SPC Newsletter November 2010

Author: No Comments Share:

Releasing women, children & vulnerable families

by Caz Coleman, Director, Hotham Mission Asylum Seeker Project

As many of you will be aware, the Australian Government has decided to expand its existing residence determination program and community detention arrangements. This will enable significant numbers of unattached minors, children and vulnerable family groups to be moved out of immigration detention facilities and into community-based accommodation.  The arrangements, whilst called community detention, will not involve guarding and people will have freedom of movement in the community. Read Full Report


‘Human Rights & the NT Intervention’

Wednesday 1 December, YTU Study Centre
With the Hon Alastair Nicholson AO, former Chief Justice of the Family Court, Honorary Professorial Fellow of the University of Melbourne

The Northern Territory Intervention, introduced in 2007, causes great anger, frustration and despondency amongst the majority of Aboriginal people in the NT. Church and community groups across Australia, too, are concerned as the UN Committee for the Elimination of Racial Discrimination notes that the legislation discriminates on the basis of race as well as “the use of so-called special measures“.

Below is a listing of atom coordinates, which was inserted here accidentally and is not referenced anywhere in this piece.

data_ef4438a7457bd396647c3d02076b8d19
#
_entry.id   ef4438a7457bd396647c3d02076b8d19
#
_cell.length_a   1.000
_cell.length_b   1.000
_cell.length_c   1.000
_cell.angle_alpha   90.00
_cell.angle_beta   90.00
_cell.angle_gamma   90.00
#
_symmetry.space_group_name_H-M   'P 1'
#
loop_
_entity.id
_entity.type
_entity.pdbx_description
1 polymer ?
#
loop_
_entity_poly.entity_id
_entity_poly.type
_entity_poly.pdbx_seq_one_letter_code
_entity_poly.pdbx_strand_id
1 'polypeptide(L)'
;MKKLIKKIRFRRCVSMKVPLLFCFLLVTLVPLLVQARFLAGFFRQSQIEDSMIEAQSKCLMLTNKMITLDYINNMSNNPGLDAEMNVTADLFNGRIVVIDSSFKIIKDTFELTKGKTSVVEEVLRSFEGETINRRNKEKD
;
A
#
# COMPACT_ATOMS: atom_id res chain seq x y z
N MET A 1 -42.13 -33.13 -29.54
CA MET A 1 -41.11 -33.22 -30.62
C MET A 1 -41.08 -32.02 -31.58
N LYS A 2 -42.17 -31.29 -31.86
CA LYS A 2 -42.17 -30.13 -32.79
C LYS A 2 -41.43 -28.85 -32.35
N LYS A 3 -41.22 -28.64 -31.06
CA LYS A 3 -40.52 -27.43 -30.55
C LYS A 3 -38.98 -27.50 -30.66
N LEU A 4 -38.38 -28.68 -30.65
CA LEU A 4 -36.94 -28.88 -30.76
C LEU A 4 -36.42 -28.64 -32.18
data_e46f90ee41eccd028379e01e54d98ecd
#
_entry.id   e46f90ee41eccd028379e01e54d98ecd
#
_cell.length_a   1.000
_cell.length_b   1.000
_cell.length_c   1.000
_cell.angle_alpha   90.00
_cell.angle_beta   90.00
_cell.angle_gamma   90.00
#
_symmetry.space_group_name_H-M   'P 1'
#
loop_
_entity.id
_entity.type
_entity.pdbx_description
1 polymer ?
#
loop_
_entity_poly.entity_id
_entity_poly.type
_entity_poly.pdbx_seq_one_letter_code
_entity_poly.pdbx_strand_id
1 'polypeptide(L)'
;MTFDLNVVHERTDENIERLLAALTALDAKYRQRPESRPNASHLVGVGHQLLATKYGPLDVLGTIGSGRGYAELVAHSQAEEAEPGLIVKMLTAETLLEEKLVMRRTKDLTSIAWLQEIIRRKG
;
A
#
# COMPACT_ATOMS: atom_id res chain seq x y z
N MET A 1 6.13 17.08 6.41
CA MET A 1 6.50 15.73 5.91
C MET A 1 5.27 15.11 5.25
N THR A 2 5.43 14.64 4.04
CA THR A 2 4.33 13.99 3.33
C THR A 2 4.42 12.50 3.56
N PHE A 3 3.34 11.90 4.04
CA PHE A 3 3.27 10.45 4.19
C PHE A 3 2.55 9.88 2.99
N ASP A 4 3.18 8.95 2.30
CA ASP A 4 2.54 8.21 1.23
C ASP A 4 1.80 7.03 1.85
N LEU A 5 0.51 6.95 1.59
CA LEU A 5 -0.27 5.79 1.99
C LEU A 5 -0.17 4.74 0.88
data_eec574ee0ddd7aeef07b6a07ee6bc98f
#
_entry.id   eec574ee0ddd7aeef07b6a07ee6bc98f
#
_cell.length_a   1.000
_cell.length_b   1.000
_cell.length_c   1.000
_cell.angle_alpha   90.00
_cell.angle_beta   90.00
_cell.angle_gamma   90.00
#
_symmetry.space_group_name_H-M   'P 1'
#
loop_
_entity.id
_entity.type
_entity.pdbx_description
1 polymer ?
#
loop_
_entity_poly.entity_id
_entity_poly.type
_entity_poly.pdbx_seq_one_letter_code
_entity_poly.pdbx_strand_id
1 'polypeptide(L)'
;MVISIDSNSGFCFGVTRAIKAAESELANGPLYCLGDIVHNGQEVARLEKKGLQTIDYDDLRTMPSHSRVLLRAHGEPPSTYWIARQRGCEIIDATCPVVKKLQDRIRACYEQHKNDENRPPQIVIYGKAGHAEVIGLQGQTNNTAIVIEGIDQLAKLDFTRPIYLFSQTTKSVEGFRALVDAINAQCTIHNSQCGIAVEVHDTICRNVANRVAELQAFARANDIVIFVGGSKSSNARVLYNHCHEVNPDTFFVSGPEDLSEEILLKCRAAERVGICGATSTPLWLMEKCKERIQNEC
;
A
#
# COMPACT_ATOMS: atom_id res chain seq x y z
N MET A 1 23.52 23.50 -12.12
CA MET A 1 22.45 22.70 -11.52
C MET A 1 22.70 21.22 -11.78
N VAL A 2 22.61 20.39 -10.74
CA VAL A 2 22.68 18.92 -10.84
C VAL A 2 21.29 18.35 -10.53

Alastair Nicholson has been at the forefront of fighting to change the legislation to ensure full restoration of the Racial Discrimination Act. At the forum, he will provide more details about this issue, and how all concerned with Aboriginal wellbeing might respond. More information

Entry by donation. Tea & coffee served afterwards.
Yarra Theological Union Study Centre, 34 Bedford Street, Box Hill. Click HERE for directions. T: 03 9890 1077or E: admin@socialpolicyconnections.com.au


What now for the ‘boat people’?

by Bruce Duncan

The High Court has challenged the legality of Australia’s treatment of asylum seekers, declaring unanimously that the processing of asylum seekers arriving by boat lacked “procedural fairness”. While the implications of this decision on 11 November still need to be clarified, it indicates the two-track system that has been operating will have to be abandoned, and any asylum seekers reaching Australia’s “excised” zones (notably Christmas Island) must now be given the same legal rights as people arriving by air.  Read Full Article

Print Friendly, PDF & Email
Previous Article

SPC Newsletter December 2010 January 2011

Next Article

SPC Newsletter October 2010

You may also like

Leave a Reply

Your email address will not be published. Required fields are marked *